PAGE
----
31. The apparatus of claim 30, wherein the mechanism adapted to arranging a plurality of solid-phase supports in a 3D array is selected from the group consisting essentially of:
a) a plurality of plates having apertures formed therein and stacked with the apertures substantially aligned, wherein the supports comprise the aperture walls and the aperture walls form side walls for a plurality of wells;
b) a plurality of plates having apertures formed therein and stacked with the apertures substantially aligned, wherein the supports are suspended within the apertures and aperture walls form side walls for a plurality of wells;
c) a plurality of discrete supports arranged in a plurality of columns in one or more wells;
d) a plurality of tubes having inner walls and being secured in two-dimensional (2D) frameworks, wherein a plurality of such 2D frameworks of tubes may be stacked with the inner walls of the tubes substantially aligned, wherein the inner walls may form side walls for a plurality of wells, and wherein the supports comprise the inner walls of the tubes; and
e) a plurality of porous enclosures having non-porous side walls and being secured in two-dimensional (2D) frameworks, wherein a plurality of such 2D frameworks of porous enclosures may be stacked with the enclosure side walls substantially aligned, wherein the enclosure side walls may form side walls for a plurality of wells, and wherein the supports comprise beads contained in the porous enclosures.
32. The apparatus of claim 30, wherein the supports are functionalized.
33. An apparatus comprising a support transfer device adapted to enable transfer of solid-phase supports used in a three-dimensional (3D) array of solid-phase supports, the array adapted to provide parallel synthesis of a library of molecules with 3D diversity.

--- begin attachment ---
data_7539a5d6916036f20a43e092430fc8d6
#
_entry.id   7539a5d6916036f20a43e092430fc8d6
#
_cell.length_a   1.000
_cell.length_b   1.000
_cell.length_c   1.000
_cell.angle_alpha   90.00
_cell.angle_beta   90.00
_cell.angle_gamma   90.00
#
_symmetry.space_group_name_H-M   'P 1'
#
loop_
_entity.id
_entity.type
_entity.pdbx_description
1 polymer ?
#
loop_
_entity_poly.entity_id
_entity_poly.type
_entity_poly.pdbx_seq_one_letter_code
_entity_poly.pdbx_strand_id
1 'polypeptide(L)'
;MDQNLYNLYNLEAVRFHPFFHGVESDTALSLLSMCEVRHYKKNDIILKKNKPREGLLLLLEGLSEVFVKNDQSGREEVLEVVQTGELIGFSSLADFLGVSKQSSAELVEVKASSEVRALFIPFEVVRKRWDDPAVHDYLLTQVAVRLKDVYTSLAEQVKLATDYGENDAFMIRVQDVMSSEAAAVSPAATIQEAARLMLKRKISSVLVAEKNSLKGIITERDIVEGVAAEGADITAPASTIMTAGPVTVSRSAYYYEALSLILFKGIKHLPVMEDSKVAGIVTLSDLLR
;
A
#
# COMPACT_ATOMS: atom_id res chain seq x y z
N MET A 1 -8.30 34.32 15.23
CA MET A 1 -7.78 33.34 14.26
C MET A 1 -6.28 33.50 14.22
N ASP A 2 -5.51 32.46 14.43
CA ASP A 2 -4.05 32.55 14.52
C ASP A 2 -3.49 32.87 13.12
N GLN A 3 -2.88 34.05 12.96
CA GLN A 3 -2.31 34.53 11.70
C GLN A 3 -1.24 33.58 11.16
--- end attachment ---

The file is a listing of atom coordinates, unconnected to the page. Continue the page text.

34. The apparatus of claim 33, wherein the 3D array comprises a plurality of discrete supports arranged in a plurality of columns in one or more wells.
35. The apparatus of claim 34, wherein the supports are adapted to being suspended in a well by a rack and the support transfer device is a rack comprising:
a) a plurality of rods sized to be inserted through an aperture formed in each support; and
b) a mechanism to prevent the supports from coming off the rack.
36. The apparatus of claim 35, wherein the rack additionally comprises a mechanism to keep the supports immersed in liquid.
37. The apparatus of claim 35, wherein the mechanism to prevent the supports from coming off the rack comprises an end cap attached to one end of at least one rod.
38. The apparatus of claim 36, wherein the mechanism to keep the supports immersed in liquid comprises an obstruction device that limits movement of the supports on the rods.
39. The apparatus of claim 33, wherein the 3D array comprises a plurality of discrete supports arranged in a plurality of columns and one column of supports occupies each of a plurality of wells arranged in a two-dimensional (2D) array.
40. The apparatus of claim 39, wherein the support transfer device comprises a plurality of tubes connected at a first end of the tubes to a manifold, the tubes being adapted each to suction at a second end of the tube one support taken from each column of supports in the 3D array when a vacuum is applied to the manifold.
41. The apparatus of claim 39, wherein the support transfer device comprises:
a) a transfer block having a plurality of recesses, the recesses being sized to receive one or more support and being spaced to substantially align with at least a portion of the plurality of wells of the 3D array; and
b) at least one gate slidably engaged with the transfer block, each gate having apertures formed therein, wherein sliding the gate into an open position allows one or more supports to pass through apertures in the gate and sliding the gate into a closed position withholds supports from passing through the gate.